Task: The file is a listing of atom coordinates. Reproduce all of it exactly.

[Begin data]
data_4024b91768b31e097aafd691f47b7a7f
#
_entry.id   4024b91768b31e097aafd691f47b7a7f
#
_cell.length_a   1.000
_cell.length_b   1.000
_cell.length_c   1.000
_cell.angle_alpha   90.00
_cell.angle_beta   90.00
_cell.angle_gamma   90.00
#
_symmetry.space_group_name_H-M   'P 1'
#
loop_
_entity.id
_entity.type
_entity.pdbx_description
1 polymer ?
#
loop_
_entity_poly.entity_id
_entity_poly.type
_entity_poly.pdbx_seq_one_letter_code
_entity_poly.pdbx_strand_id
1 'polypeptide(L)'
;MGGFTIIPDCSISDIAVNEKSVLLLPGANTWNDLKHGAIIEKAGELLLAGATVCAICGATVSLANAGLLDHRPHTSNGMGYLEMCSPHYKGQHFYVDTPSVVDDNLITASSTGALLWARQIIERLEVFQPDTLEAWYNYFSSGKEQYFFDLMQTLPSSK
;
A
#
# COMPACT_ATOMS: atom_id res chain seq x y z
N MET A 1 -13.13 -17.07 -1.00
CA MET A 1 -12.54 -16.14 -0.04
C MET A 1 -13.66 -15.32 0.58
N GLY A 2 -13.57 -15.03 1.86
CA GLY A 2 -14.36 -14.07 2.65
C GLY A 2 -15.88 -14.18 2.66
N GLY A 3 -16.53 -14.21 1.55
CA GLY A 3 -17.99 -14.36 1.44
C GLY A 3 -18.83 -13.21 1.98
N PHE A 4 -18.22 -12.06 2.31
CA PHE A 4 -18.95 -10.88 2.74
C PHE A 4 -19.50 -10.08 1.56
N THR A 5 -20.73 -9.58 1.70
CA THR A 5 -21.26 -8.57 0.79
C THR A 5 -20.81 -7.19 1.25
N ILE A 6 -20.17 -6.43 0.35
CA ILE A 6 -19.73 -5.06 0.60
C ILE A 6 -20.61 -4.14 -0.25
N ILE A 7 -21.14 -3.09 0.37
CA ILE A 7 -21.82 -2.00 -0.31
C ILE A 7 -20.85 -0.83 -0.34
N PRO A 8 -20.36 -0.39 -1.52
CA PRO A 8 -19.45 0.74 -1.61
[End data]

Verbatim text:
data_4024b91768b31e097aafd691f47b7a7f
#
_entry.id   4024b91768b31e097aafd691f47b7a7f
#
_cell.length_a   1.000
_cell.length_b   1.000
_cell.length_c   1.000
_cell.angle_alpha   90.00
_cell.angle_beta   90.00
_cell.angle_gamma   90.00
#
_symmetry.space_group_name_H-M   'P 1'
#
loop_
_entity.id
_entity.type
_entity.pdbx_description
1 polymer ?
#
loop_
_entity_poly.entity_id
_entity_poly.type
_entity_poly.pdbx_seq_one_letter_code
_entity_poly.pdbx_strand_id
1 'polypeptide(L)'
;MGGFTIIPDCSISDIAVNEKSVLLLPGANTWNDLKHGAIIEKAGELLLAGATVCAICGATVSLANAGLLDHRPHTSNGMGYLEMCSPHYKGQHFYVDTPSVVDDNLITASSTGALLWARQIIERLEVFQPDTLEAWYNYFSSGKEQYFFDLMQTLPSSK
;
A
#
# COMPACT_ATOMS: atom_id res chain seq x y z
N MET A 1 -13.13 -17.07 -1.00
CA MET A 1 -12.54 -16.14 -0.04
C MET A 1 -13.66 -15.32 0.58
N GLY A 2 -13.57 -15.03 1.86
CA GLY A 2 -14.36 -14.07 2.65
C GLY A 2 -15.88 -14.18 2.66
N GLY A 3 -16.53 -14.21 1.55
CA GLY A 3 -17.99 -14.36 1.44
C GLY A 3 -18.83 -13.21 1.98
N PHE A 4 -18.22 -12.06 2.31
CA PHE A 4 -18.95 -10.88 2.74
C PHE A 4 -19.50 -10.08 1.56
N THR A 5 -20.73 -9.58 1.70
CA THR A 5 -21.26 -8.57 0.79
C THR A 5 -20.81 -7.19 1.25
N ILE A 6 -20.17 -6.43 0.35
CA ILE A 6 -19.73 -5.06 0.60
C ILE A 6 -20.61 -4.14 -0.25
N ILE A 7 -21.14 -3.09 0.37
CA ILE A 7 -21.82 -2.00 -0.31
C ILE A 7 -20.85 -0.83 -0.34
N PRO A 8 -20.36 -0.39 -1.52
CA PRO A 8 -19.45 0.74 -1.61